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The recent release of the National Geographic documentary, Becoming Cousteau, has brought back memories:

In the spring of my junior year in high school, my Algebra II teacher gave me a brochure describing the National Science Foundation’s summer programs for high school students. Having enjoyed my sophomore biology class, I applied for the six-week program at Scripps Institute of Oceanography in La Jolla, CA, north of San Diego.

Instead of teaching swimming as I’d done for several summers, I stayed in Bishop’s School dorm in La Jolla with forty students from across the country. My new friends were my roommate, Sarah, from Appleton, WI, Mary from Imperial Beach, CA, and Karyn from Bridger, MT.

All forty of us were bussed each weekday to work in assigned labs at Scripps. Sarah worked with octopus, Karyn learned about deep sea cores (sediment extracted from the ocean floor in long hollow tubes) and Mary studied the diet of benthic worms.

Northern Krill (Wikipedia)

I was assigned to Ed Brinton’s laboratory. He was an expert in euphausiids (or krill), a shrimp-like plankton eaten by baleen whales, including the blue whale, the largest animal on earth. These black-eyed crustaceans’ population and distribution serve as markers for a healthy ocean. Two laboratory rooms were packed with shelves of bottles of them captured with nets on research ships. Annie and Connie patiently taught me how to do the tedious work of looking through a microscope to identify and count some of the 59 species found in the Pacific Ocean.

We teenagers also played! We enjoyed time on the beach near the Institute’s pier and in the pool at the school. After taking SCUBA lessons in the pool, we went to the ocean for our first dive. I could not clear my ears (to equalize pressure) at 10’ below the surface so I could not go deeper. On the weekends we went on trips to Disneyland, Universal Studios, Mt. San Jacinto, San Diego County Fair, and mucking through a lagoon. Several of us were invited to sail on one of Scripps’ boats for a few days with researchers. Most of the teenagers felt seasick!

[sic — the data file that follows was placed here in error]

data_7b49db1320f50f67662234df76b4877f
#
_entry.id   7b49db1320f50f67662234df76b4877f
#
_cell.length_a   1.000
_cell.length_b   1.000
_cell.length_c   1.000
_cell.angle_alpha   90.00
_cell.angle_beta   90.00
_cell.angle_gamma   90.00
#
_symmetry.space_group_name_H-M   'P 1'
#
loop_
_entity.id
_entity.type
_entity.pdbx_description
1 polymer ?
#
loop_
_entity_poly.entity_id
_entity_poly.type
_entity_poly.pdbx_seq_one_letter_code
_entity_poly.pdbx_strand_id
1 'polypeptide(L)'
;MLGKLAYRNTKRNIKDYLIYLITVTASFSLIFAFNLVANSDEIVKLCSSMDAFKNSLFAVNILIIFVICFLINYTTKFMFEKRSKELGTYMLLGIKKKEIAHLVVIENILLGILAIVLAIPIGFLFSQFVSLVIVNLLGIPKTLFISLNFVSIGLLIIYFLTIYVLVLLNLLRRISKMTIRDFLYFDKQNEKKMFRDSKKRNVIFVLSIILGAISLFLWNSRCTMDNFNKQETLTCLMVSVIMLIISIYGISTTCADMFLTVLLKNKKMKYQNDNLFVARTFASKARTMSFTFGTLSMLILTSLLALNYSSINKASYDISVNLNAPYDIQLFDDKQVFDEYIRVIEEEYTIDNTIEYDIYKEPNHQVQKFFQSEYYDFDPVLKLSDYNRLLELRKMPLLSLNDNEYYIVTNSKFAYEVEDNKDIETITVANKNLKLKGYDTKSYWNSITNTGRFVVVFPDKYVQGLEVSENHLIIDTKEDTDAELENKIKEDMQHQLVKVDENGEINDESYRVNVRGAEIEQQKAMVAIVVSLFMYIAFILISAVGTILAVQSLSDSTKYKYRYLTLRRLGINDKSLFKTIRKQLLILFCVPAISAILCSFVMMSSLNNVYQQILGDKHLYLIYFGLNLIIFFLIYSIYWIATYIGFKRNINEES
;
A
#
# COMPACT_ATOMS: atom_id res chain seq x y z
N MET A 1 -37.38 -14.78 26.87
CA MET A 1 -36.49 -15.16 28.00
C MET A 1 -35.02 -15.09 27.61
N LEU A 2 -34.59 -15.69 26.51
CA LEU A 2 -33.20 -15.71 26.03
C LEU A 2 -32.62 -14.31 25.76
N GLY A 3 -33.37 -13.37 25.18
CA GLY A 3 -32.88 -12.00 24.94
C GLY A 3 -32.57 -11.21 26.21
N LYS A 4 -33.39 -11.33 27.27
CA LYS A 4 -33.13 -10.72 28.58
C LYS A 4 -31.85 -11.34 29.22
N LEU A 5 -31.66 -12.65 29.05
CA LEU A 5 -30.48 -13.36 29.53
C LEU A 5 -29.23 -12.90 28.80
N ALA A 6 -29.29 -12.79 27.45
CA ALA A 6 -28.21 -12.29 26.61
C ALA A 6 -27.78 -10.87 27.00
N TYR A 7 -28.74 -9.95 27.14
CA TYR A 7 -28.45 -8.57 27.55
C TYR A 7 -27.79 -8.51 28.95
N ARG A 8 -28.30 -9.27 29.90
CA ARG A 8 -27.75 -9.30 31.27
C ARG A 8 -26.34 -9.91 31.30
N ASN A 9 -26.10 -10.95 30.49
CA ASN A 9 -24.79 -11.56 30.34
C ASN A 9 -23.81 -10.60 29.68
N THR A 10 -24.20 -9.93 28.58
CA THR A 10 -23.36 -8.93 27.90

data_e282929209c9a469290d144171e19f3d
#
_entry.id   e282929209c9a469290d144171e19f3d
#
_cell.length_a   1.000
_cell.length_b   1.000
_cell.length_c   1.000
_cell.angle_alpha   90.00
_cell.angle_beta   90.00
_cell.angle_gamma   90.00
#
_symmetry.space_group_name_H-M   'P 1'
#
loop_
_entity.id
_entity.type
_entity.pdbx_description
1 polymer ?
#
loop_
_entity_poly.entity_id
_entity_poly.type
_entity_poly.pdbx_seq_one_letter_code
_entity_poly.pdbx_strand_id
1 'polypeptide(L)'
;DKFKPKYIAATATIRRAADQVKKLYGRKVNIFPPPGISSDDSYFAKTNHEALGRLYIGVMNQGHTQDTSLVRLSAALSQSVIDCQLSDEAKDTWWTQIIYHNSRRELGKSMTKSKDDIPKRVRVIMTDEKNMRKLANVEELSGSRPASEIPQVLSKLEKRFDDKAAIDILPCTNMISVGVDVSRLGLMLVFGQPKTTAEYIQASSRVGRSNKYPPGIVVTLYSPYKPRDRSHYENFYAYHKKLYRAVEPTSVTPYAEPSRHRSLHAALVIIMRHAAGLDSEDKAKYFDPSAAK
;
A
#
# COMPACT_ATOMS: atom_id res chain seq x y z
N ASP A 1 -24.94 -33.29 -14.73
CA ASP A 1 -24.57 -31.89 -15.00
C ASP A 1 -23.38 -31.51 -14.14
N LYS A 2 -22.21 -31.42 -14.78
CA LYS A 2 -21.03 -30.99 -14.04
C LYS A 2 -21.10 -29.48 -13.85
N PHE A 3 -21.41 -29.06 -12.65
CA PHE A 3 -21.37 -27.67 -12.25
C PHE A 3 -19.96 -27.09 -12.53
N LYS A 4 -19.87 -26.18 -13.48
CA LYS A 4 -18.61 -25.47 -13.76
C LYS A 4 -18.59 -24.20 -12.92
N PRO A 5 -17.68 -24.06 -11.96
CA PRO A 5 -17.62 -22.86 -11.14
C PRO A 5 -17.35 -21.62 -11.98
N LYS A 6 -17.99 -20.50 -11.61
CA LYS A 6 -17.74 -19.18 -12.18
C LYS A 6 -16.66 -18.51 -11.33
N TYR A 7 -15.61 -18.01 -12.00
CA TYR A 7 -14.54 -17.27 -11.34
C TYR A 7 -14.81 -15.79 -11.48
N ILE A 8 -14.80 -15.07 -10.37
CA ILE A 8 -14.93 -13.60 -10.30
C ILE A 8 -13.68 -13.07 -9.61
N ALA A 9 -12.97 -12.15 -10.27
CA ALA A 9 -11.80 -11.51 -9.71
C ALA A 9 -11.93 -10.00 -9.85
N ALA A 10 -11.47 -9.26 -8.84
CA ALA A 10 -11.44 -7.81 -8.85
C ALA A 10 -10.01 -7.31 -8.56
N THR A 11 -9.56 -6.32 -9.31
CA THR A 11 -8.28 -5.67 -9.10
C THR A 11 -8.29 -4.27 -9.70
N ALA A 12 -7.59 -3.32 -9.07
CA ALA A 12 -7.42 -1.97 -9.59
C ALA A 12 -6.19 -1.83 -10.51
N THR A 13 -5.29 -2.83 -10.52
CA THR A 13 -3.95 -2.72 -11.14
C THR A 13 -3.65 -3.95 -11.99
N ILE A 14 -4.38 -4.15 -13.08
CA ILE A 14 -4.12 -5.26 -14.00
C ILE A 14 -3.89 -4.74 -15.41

That fall Mary and I decided to room together at college. We chose to go to UCSD (Revelle College) because we hoped we would “roll down the hill” to Scripps after getting our biology degrees. Due to the fame and influence of Jacques Cousteau, I switched from Spanish, which I had taken for years, to French classes every morning at 8 o’clock to fulfill my language requirement. I spent too much time studying French rather than my other classes. I kept speaking Spanish in class until Spring Quarter.

Imagine our surprise our sophomore year when we found that Scripps would not accept biology students from UCSD because we’d had never seen an animal. Professors at UCSD only taught molecular and cellular biology.

So, like many others we up and moved to UC Santa Barbara. (UC Santa Cruz or UC Berkeley were two other options.) Mary changed her major to psychology during her junior year to pursue elementary education. After not doing well in genetics, I changed to psychology in my senior year, and considered a further degree in counseling.

Bicolor parrotfish (Wikipedia)

Though it was disappointing to give up a dream, my time at Scripps (almost fifty years ago) remains one of the most significant experiences in my life. I still enjoy snorkeling with sea turtles and colorful fish when I can. Parrot fish and wrasses are two of my favorites. Living in Michigan for thirty plus years has limited exploring tide pools and watching seals and sea otters along the California coast!

Merry Christmas Wrasse to all!

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